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Fontan operation info to help you understand your child's problem better.

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Extra-cardiac Fontan
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New report on Fontan outcome
Fontan Principle
Selection for Fontan
TCPC Fontan
Fenestrated Fontan
Partial Fontan or BDG
Fontan Modifications


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After the Fontan - report on fontan operation outcome.

Fontan operation information and outcome data
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Fenestrated Fontan Operation


What is the Fenestrated Fontan procedure ?

One other major modification was suggested by Drs.Hillel Laks and Bridges. This is the FENESTRATED FONTAN operation. When the Fontan operation has to be done in children who have an elevated lung blood vessel resistance, the outcome is unlikely to be good. This is because lung blood flow after operation will be low. Also, the pressure of blood in the veins will increase to maintain lung blood flow. And this elevated vein pressure has its own ill effects.

To avoid such problems, it was suggested that a "hole" be left in the fabric patch used to create the tunnel. Through this hole, the tunnel could "decompress" into the left atrium whenever the pressure in the tunnel becomes dangerously high.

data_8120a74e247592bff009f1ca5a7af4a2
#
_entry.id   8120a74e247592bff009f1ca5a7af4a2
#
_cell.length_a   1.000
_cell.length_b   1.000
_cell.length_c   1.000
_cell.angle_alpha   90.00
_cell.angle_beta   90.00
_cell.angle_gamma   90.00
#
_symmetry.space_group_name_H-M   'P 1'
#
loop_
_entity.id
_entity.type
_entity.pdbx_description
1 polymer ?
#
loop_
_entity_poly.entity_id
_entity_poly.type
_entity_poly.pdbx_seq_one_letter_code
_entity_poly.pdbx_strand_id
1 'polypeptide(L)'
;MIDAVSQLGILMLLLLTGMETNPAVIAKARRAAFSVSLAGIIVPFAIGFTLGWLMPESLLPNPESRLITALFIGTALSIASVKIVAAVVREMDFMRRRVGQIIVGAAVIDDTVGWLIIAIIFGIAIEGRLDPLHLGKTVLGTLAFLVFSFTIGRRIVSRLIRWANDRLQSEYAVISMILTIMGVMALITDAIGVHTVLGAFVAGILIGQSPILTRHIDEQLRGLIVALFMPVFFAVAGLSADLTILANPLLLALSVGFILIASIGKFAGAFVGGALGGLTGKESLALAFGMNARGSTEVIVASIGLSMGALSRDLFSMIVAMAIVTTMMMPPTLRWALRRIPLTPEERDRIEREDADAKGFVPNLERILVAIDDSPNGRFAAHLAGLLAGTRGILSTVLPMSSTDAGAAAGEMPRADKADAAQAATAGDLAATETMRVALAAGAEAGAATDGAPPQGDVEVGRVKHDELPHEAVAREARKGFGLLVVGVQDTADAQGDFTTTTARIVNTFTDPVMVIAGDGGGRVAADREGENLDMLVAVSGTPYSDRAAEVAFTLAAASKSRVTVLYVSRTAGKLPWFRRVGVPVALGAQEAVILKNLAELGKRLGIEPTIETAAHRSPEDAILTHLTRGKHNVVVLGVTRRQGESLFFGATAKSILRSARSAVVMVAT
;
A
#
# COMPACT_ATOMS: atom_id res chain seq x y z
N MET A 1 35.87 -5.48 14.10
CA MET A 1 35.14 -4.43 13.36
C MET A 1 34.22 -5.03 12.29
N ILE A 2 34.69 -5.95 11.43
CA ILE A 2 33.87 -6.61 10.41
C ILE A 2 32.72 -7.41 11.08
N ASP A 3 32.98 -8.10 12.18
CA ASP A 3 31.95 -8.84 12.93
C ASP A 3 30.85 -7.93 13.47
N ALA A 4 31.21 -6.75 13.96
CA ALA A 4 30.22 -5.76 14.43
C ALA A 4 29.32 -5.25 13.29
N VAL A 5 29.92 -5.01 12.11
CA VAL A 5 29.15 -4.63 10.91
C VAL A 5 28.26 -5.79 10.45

What are the pros and cons of a fenestrated Fontan operation ?

While this causes a reduction in oxygen content in arterial blood, it still avoids sudden decrease in the amount of blood pumped by the heart. This modification has proved life-saving in many cases, and has allowed a much wider usage of the Fontan operation in borderline cases. After some time, when the patient's condition has stabilized, this hole can be closed using trans-catheter techniques or by tightening a purse-string stitch that had been placed at the time of surgery.

To learn about the modification of the Fontan operation called a Bidirectional Glenn shunt, read the next article in this series.




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